One of the best parts about my son growing older is seeing his fervent desire to look at books and be read to each and every day. At four years old, we’ve moved well past basic board books about colors, shapes and counting and have transitioned into stories, chapter books, and collections of favorite characters. With his love of books increasing so too is our book collection, and our bookshelves have quickly become overcrowded. Moreover, my son has been getting increasingly frustrated when he can’t find a particular story at bedtime.
While hardcover books stand on their own pretty well, the biggest problem was our mounting collection of soft-back books. Fellow parents know these books all-too-well! They are inexpensive and filled with great stories for our kids, but they are flimsy and slippery and make a good mess of bookshelves! To not only keep our books better organized for my son, I also wanted a solution that would help keep these skinny books standing up right. We were clearly in need of some sort of child-friendly book system so I fashioned some easy files from cereal boxes and pretty paper!
These are an easy and fun DIY that can likely be pulled together using items you already have around the house! Here’s what you need:
To Make 1 Book Storage File Box:
- Cereal box (or similar) in your desired size
- Contact paper (recommended for the inside of the box)
- Wrapping or craft paper (recommended for the outside of the box)
- Packaging tape
- Spray adhesive (not shown)
- Tools: Scissors, pencil, rotary cutter/cutting mat (optional)
First, you will need to trim down the cereal box to create the file box shape. I found it easiest to start with the box fully assembled.
To make the file shape, measure up from the bottom of the box 3” and across the top (from the opposite corner) 3”; then connect the two marks with a straight line (see cutting guide below). Repeat the measurements on both sides of the box, then trim out as shown.
Note that 3” is a measurement that can be adjusted based on the aesthetic you desire and the size of box you start with. Once you trim down the box, it should be similar to the photo below.
To completely camouflage that these organizers are made from cereal boxes, I chose to paper both the inside and outside of the file box. If you do not want to cover the inside of the box, you can skip this step. Otherwise, start by breaking the box down so that it lays flat. Next, trim a piece of contact paper or adhesive shelf liner to fit the dimensions of the unfolded box. Remove the paper backing from the contact paper and place the cereal box inside-down onto the sticky side of the contact paper. Trim away the excess contact paper to reveal the cereal box shape.
To proceed with wrapping the outside of the file box, it is easiest to re-assemble the box. Use packing tape to reinforce the seams and make it as sturdy as possible.
Start by trimming down some wrapping paper or craft paper to a dimension that will fully cover all sides of the file box. Then, using an adhesive of your choosing (I recommend spray adhesive), fully coat the entire outside of the file box (including the sides and bottom).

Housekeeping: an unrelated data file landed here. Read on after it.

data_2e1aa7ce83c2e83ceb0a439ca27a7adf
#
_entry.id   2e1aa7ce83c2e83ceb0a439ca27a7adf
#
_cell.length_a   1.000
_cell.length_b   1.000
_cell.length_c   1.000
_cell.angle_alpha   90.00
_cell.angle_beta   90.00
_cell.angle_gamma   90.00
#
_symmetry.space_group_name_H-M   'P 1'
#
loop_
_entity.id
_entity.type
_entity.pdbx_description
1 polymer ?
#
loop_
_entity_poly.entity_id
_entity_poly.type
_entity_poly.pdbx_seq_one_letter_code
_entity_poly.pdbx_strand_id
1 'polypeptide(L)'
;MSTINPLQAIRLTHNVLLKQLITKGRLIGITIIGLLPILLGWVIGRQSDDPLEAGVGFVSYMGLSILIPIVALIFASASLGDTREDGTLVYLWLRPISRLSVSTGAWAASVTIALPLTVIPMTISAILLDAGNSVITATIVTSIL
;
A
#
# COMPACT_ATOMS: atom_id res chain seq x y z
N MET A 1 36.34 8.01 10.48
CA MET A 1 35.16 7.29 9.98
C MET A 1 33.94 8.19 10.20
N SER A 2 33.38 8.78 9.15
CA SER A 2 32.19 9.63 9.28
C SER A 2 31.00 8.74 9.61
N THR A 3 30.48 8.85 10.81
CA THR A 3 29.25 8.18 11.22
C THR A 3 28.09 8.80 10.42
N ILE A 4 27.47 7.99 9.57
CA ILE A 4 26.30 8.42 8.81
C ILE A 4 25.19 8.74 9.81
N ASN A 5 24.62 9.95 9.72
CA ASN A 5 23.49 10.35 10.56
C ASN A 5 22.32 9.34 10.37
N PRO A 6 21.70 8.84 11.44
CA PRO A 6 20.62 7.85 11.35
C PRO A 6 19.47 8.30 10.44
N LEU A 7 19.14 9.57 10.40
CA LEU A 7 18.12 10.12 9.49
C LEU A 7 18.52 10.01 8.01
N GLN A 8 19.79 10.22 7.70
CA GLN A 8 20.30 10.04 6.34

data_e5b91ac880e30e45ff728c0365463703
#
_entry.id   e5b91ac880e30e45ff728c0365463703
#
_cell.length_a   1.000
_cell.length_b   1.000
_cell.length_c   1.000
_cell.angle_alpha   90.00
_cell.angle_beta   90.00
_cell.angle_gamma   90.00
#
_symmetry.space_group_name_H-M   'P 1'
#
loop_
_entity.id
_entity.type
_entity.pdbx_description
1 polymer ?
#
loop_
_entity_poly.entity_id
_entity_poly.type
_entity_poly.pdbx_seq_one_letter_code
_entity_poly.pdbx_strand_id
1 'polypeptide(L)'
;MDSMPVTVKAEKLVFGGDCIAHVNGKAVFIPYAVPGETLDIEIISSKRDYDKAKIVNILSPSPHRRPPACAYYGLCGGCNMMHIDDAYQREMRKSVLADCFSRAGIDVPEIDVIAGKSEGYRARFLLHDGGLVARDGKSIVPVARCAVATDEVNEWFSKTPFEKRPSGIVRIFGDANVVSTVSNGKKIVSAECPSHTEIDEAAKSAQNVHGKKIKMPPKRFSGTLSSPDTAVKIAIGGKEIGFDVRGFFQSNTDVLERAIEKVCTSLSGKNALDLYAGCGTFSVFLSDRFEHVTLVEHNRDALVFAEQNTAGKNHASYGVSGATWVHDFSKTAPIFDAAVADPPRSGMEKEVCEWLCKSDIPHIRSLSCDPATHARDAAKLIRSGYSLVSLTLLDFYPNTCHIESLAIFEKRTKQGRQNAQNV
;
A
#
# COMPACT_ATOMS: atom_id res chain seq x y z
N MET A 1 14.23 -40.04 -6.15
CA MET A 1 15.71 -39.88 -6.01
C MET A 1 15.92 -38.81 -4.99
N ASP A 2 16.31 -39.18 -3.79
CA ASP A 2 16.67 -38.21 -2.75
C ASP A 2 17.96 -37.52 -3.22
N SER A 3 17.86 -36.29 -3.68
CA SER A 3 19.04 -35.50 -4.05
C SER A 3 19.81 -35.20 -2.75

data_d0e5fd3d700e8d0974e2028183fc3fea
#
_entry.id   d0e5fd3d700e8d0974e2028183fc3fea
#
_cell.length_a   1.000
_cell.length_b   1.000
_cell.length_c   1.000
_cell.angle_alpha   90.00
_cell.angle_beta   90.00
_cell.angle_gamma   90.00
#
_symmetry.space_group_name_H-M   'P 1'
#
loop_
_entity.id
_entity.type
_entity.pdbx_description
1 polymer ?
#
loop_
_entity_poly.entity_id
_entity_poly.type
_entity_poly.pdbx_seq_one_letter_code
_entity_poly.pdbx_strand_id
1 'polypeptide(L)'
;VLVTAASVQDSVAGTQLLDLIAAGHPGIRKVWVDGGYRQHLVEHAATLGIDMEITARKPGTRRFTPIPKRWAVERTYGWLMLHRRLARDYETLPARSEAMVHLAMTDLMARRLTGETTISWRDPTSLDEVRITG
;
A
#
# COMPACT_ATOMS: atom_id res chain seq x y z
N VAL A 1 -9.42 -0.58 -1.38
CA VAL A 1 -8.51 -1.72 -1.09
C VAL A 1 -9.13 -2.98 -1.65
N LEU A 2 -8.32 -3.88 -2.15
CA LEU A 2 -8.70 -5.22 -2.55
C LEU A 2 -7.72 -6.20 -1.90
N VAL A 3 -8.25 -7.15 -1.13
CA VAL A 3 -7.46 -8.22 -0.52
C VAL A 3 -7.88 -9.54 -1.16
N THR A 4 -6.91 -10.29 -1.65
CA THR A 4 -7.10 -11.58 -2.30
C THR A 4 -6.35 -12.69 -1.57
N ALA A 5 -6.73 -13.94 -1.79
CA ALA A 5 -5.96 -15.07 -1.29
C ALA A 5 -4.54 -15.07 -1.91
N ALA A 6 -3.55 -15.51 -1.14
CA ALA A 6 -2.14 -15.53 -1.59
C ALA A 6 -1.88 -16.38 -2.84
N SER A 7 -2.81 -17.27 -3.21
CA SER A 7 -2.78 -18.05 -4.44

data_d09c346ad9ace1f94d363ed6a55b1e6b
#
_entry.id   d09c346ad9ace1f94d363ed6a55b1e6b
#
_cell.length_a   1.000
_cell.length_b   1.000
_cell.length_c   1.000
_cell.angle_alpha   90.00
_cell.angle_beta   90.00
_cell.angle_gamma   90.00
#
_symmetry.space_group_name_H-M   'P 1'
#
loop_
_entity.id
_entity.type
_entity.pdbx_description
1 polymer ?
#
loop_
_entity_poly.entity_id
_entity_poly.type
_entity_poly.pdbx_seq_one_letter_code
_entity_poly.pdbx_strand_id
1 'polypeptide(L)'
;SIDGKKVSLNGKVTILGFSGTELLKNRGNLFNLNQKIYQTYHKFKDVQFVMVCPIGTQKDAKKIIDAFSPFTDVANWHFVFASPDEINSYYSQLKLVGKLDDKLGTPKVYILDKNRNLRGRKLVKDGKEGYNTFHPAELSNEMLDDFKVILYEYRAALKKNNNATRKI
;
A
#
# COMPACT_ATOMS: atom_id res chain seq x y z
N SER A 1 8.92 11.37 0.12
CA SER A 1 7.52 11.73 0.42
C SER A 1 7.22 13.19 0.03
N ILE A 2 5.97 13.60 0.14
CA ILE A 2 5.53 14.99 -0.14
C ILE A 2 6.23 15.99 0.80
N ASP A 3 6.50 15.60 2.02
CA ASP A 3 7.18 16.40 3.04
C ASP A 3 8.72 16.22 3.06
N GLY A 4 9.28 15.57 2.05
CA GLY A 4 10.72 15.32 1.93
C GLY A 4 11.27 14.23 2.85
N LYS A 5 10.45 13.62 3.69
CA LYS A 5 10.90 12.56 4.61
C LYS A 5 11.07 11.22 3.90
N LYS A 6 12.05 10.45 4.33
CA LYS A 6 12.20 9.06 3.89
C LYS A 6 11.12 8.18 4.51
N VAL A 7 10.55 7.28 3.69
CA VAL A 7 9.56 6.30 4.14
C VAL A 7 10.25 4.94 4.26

Place one side of the file box down onto the back side of the craft paper, lining up the edge of the paper with the back of the file box. Using a scissors or rotary cutter, trim away the paper following the perimeter of the file box, leaving 1/2” extra all the way around for folding over the top edge.
Carefully flip the box onto the remaining paper and smooth out any bubbles on both sides, making sure the paper is fully secured to all sides of the box. Then, trim away the excess paper on the other side, again leaving ½” border around the perimeter.
Starting on the bottom, fold the paper around the box as if you were wrapping a present. Trim corners and use extra adhesive where necessary to ensure everything is tight and lays flat.
Around the top perimeter, use a scissors to slit the paper at each corner to make for cleaner folding. Use adhesive along the edge and then tightly fold over the paper to the inside of the file box to finish the raw edge.
Repeat the process with as many cereal boxes as you have or need!
To keep our collections of books together (and to help my son when he’s looking for a particular story), I chose to make little picture labels for our file boxes. I simply found the character faces on Google Images, printed them out and mounted each one onto cardstock circles. They are secured with tape so we can easily swap them out as necessary!
The boxes are surprisingly sturdy by themselves and can certainly stand alone, but to stabilize them even more (especially once they are loaded with books), use paper clips to secure them to each other in the front and back of each file.
The last step is to load the files up with books and display them for your child to see and use! You can make as many as you need and secure them together to make a large book file for your entire bookcase! These weren’t on my son’s shelf 2 minutes before he started perusing his collection and looking for just the right story to read next!
This DIY book storage using cereal boxes was a great way to kick off getting organized in the New Year! Not only do these simple file folder works for books, but they would also be great for mail, important papers, recipes or anything else that might need sorting and organizing. What’s best is that they are super inexpensive to make and use things you probably already have around the house! So start saving up those cereal and snack boxes, pick up some pretty paper and make some organizers for a variety of things around the house!